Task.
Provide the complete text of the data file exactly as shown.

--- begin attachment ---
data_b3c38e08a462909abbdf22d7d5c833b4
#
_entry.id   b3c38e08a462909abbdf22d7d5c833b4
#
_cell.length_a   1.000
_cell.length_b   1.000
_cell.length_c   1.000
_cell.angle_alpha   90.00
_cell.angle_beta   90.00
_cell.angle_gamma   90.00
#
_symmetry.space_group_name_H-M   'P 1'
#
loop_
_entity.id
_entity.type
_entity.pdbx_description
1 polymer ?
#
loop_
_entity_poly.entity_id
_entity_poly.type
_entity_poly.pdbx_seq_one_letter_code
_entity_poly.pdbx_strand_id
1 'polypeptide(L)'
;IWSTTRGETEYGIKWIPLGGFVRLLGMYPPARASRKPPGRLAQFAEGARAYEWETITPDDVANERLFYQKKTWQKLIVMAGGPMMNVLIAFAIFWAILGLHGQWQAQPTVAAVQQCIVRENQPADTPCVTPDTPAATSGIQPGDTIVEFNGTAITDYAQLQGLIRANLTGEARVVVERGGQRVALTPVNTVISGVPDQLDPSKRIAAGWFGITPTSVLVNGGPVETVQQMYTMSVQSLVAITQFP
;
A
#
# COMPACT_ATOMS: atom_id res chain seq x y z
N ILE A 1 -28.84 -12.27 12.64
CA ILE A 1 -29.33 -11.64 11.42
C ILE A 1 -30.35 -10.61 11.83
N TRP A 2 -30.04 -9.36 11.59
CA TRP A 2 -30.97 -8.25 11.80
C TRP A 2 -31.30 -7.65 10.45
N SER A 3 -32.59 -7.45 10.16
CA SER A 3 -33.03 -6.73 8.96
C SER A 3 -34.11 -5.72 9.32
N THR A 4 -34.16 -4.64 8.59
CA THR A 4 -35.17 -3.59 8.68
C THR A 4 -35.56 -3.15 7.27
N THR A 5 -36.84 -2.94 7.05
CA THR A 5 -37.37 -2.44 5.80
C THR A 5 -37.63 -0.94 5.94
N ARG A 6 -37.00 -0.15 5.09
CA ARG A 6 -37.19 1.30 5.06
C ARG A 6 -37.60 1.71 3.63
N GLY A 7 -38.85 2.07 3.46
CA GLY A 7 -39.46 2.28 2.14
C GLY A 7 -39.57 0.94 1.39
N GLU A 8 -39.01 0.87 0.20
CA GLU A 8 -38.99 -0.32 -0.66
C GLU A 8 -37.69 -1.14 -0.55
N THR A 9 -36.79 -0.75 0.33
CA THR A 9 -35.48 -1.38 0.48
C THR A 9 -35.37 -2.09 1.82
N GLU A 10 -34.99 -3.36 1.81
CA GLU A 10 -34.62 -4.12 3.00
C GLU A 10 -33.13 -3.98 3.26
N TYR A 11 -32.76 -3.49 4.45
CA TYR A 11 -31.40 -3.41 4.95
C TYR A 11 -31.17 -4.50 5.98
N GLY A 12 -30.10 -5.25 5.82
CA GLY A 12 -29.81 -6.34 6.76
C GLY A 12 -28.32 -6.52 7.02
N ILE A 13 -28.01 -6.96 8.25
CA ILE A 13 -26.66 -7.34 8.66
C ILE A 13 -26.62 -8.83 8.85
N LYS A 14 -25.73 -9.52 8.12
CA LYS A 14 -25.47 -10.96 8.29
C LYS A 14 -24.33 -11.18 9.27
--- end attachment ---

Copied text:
data_b3c38e08a462909abbdf22d7d5c833b4
#
_entry.id   b3c38e08a462909abbdf22d7d5c833b4
#
_cell.length_a   1.000
_cell.length_b   1.000
_cell.length_c   1.000
_cell.angle_alpha   90.00
_cell.angle_beta   90.00
_cell.angle_gamma   90.00
#
_symmetry.space_group_name_H-M   'P 1'
#
loop_
_entity.id
_entity.type
_entity.pdbx_description
1 polymer ?
#
loop_
_entity_poly.entity_id
_entity_poly.type
_entity_poly.pdbx_seq_one_letter_code
_entity_poly.pdbx_strand_id
1 'polypeptide(L)'
;IWSTTRGETEYGIKWIPLGGFVRLLGMYPPARASRKPPGRLAQFAEGARAYEWETITPDDVANERLFYQKKTWQKLIVMAGGPMMNVLIAFAIFWAILGLHGQWQAQPTVAAVQQCIVRENQPADTPCVTPDTPAATSGIQPGDTIVEFNGTAITDYAQLQGLIRANLTGEARVVVERGGQRVALTPVNTVISGVPDQLDPSKRIAAGWFGITPTSVLVNGGPVETVQQMYTMSVQSLVAITQFP
;
A
#
# COMPACT_ATOMS: atom_id res chain seq x y z
N ILE A 1 -28.84 -12.27 12.64
CA ILE A 1 -29.33 -11.64 11.42
C ILE A 1 -30.35 -10.61 11.83
N TRP A 2 -30.04 -9.36 11.59
CA TRP A 2 -30.97 -8.25 11.80
C TRP A 2 -31.30 -7.65 10.45
N SER A 3 -32.59 -7.45 10.16
CA SER A 3 -33.03 -6.73 8.96
C SER A 3 -34.11 -5.72 9.32
N THR A 4 -34.16 -4.64 8.59
CA THR A 4 -35.17 -3.59 8.68
C THR A 4 -35.56 -3.15 7.27
N THR A 5 -36.84 -2.94 7.05
CA THR A 5 -37.37 -2.44 5.80
C THR A 5 -37.63 -0.94 5.94
N ARG A 6 -37.00 -0.15 5.09
CA ARG A 6 -37.19 1.30 5.06
C ARG A 6 -37.60 1.71 3.63
N GLY A 7 -38.85 2.07 3.46
CA GLY A 7 -39.46 2.28 2.14
C GLY A 7 -39.57 0.94 1.39
N GLU A 8 -39.01 0.87 0.20
CA GLU A 8 -38.99 -0.32 -0.66
C GLU A 8 -37.69 -1.14 -0.55
N THR A 9 -36.79 -0.75 0.33
CA THR A 9 -35.48 -1.38 0.48
C THR A 9 -35.37 -2.09 1.82
N GLU A 10 -34.99 -3.36 1.81
CA GLU A 10 -34.62 -4.12 3.00
C GLU A 10 -33.13 -3.98 3.26
N TYR A 11 -32.76 -3.49 4.45
CA TYR A 11 -31.40 -3.41 4.95
C TYR A 11 -31.17 -4.50 5.98
N GLY A 12 -30.10 -5.25 5.82
CA GLY A 12 -29.81 -6.34 6.76
C GLY A 12 -28.32 -6.52 7.02
N ILE A 13 -28.01 -6.96 8.25
CA ILE A 13 -26.66 -7.34 8.66
C ILE A 13 -26.62 -8.83 8.85
N LYS A 14 -25.73 -9.52 8.12
CA LYS A 14 -25.47 -10.96 8.29
C LYS A 14 -24.33 -11.18 9.27